At a school in Pakistan, Aitzaz Hasan Bangash was killed when he confronted a suicide bomber trying to break into the school, saving the 2000 students inside. Aitzaz tackled the bomber, who then panicked and detonated the bomb, killing them both. Aitzaz was fifteen years old. He has now been recommended for Sitara-e Shujaat, Pakistan's highest civilian honor for bravery.

I don't have a lot of specific, political commentary for this event. In fact, the event's connection to AP Government is probably not as strong as posts on this blog are supposed to be ideally, but I wanted to talk about it nonetheless. My question for this post is this: Is the United States obligated to try and intervene in other nations where civilians are at the kind risk Aitzaz faced? Political neutrality is very safe, and America already has its reputation as the world's unwanted policeman, but when I hear stories such as this one, it is sometimes hard to grasp the idea that the best route is to not act and let it be. Also, I understand that the answer to the posed question has a lot of grey area, so don't feel obliged to, I don't know, sound really sure of yourself or anything.

Friday, January 10, 2014

Sam sex marriage story in Utah UPDATE


Today the Obama administration announced that it will recognize the some 1,300 marriages between that took place in Utah since December 20th and that these married couples will be “eligible for all relevant federal benefits on the same terms as other same sex marriages” (Holder). Eric holder issued a statement confirming these marriages legitimacy at the federal level, but their legitimacy in the state of Utah is still murky, and receiving state benefits is still a battle.

This was an important victory for same sex couples in Utah today, but they still have a lot to go through. In addition, we have another interesting case of federalism. If the federal government recognizes these marriages as legal and eligible for couple’s benefits, should the state be forced to as well? Also at work here is an interesting dynamic between the courts. However, this is extremely detailed and difficult to explain in a concise manner. (For a good summary of what’s going and the background to this case go here: http://www.scotusblog.com/2013/12/utahs-same-sex-marriage-ban-falls/)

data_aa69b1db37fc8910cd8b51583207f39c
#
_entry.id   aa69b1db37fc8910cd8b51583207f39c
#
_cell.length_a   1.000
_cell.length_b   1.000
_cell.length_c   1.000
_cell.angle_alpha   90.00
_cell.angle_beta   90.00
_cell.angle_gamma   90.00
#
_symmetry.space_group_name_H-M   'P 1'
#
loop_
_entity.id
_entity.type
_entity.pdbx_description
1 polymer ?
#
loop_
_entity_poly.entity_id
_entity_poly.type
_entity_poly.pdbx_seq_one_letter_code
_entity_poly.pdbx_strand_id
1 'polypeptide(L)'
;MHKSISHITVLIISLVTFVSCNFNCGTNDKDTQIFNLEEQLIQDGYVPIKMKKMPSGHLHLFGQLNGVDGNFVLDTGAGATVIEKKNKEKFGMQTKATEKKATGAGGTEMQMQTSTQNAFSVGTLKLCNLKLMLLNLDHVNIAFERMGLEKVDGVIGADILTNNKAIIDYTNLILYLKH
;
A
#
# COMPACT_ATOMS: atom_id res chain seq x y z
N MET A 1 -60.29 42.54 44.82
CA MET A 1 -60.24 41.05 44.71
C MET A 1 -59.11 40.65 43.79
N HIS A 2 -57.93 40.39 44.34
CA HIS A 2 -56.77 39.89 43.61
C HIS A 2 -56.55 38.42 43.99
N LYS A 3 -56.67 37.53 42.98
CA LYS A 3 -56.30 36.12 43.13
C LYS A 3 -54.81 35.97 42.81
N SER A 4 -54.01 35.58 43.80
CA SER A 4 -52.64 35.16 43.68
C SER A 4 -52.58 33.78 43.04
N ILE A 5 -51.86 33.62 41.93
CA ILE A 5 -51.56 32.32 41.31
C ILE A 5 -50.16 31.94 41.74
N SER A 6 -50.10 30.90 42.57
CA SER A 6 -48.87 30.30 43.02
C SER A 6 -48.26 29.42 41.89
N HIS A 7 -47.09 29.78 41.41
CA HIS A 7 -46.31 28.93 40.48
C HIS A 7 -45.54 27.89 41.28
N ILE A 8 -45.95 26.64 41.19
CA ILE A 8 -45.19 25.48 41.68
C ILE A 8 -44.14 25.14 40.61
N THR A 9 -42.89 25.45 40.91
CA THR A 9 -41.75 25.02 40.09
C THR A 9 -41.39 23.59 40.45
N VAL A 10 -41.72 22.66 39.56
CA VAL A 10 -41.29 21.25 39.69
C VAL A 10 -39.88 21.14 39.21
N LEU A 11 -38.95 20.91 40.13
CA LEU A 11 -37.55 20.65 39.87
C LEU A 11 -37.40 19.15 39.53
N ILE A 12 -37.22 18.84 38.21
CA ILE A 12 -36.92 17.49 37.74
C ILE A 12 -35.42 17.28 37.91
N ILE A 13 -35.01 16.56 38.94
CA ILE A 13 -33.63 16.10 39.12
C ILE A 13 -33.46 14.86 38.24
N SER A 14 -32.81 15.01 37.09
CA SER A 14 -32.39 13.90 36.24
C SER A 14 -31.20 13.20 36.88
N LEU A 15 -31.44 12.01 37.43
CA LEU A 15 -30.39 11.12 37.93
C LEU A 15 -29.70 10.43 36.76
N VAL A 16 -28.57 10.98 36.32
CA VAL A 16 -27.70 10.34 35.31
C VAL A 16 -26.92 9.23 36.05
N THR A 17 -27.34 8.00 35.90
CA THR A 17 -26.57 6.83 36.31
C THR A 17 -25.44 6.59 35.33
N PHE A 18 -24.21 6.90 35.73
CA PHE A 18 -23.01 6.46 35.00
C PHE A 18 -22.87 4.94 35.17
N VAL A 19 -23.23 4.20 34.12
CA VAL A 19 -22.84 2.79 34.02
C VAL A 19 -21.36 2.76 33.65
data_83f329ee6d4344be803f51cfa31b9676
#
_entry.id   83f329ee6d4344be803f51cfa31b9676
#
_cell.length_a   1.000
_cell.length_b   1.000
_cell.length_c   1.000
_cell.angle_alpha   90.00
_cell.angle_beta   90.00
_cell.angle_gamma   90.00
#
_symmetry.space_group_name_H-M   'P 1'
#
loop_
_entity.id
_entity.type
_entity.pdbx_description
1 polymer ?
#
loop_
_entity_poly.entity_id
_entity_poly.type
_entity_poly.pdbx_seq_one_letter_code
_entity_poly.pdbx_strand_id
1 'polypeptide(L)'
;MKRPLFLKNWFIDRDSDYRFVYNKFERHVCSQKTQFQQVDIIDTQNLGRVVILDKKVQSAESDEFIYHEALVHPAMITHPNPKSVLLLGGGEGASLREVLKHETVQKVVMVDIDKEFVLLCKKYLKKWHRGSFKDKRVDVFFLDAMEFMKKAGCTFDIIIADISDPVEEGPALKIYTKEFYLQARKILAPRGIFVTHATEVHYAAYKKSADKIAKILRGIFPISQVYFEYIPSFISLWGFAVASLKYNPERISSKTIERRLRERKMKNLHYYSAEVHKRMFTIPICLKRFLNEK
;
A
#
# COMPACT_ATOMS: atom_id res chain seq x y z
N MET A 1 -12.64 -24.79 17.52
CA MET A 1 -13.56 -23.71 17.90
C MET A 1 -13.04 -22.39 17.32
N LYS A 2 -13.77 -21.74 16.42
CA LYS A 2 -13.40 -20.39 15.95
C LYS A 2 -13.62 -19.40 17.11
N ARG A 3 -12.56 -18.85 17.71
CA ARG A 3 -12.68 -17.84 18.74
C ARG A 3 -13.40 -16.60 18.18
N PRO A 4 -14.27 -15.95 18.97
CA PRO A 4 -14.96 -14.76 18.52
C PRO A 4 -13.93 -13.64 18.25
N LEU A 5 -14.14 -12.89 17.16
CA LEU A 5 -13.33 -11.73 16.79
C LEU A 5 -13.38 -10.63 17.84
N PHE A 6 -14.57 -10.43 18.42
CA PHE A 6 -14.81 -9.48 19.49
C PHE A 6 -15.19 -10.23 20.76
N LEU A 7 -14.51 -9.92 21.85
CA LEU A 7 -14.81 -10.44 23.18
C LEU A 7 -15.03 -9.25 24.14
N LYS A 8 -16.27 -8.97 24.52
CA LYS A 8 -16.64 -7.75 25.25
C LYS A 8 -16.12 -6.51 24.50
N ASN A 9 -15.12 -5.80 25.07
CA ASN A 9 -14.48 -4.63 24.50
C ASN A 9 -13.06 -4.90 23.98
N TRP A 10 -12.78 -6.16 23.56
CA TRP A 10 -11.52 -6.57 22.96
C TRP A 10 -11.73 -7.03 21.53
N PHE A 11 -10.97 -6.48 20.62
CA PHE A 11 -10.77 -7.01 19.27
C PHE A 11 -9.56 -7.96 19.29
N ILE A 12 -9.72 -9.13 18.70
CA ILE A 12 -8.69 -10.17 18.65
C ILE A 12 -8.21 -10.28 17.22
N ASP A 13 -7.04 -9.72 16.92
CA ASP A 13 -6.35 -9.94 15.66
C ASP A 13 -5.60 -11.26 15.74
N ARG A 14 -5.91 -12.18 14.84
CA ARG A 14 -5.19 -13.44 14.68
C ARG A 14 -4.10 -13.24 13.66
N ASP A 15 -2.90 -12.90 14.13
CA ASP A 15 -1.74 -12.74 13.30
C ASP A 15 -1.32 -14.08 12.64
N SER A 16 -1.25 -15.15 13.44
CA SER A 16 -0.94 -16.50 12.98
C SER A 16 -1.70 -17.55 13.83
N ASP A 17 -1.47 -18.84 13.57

Thursday, January 9, 2014


Photo Chris Christie

Demeaning Cartoon of Chris Christie

For four days in last September, all but one lane closed in the George Washington Bridge from Fort Lee, New Jersey, bringing cars to a standstill. Why does this matter? Well, it has come to light that certain members of the New Jersey Governor Chris Christie's administration were involved in closing the traffic lanes to spite Democratic opposition. Currently, the extent to which Christie knew what was going on in the scandal that has now been dubbed Bridgegate is unclear, even after a two hour long press conference with Christie.

A recurring theme in our AP Gov't discussions is the structure of the state government, both in relationship to the nation as a whole and to the individual state itself; this scandal happens to be one that significantly affected both. My question is this: supposing Christie had no idea any of this disgraceful plotting was going on, is it still his job to take responsibility for the Bridegate scandal? As the chief elected executive of New Jersey, isn't his job to oversee all pressing issues that affect his state? What issues absolutely require his focus and oversight, and what issues can be delegated to lower aides and administrators? What do you think?

"I have no idea what this post is referencing and need general information"

"I would like an update on what happened to the people involved in the traffic scandal."

"Why is Christie being so fishy?"

"I wish I knew eight things Christie said at his vague press conference."

Basketball game in North Korea


In celebration of Kim Jun Un;s 31st birthday, the retired basketball player, Dennis Rodman, recruited a group of 40 and 50 year old retired basketball players to play in an exhibition game against a North Korean basketball team. The game took place yesterday in Pyngnong. This was Rodman’s fourth visit to North Korea in the last year. He has claimed to be trying to open up relations between the US and Korea, but in light of what happened in the last two days, he is obviously pitifully ignorant to the political atmosphere in North Korea and its connection to the US.

The exhibition game began as a pretty hilarious news story for most people, but on Wednesday, when Chris Cuomo asked Rodman if he would use this opportunity to help Kenneth Bae, the imprisoned US citizen, Rodman erupted into an incoherent and highly offensive rant. (check it out here: http://www.cnn.com/video/data/2.0/video/world/2014/01/07/newday-cuomo-dennis-rodman-kenneth-bae-cutdown.cnn.html).

The players have said that they have no political intentions, but what are some of the political byproducts that could result from this game having been played? Is it time to stop strong-handing North Korea and instead try to ease tensions through basketball games and maybe hot dog eating contests? I’m being facitious, but it’s a legitimate question.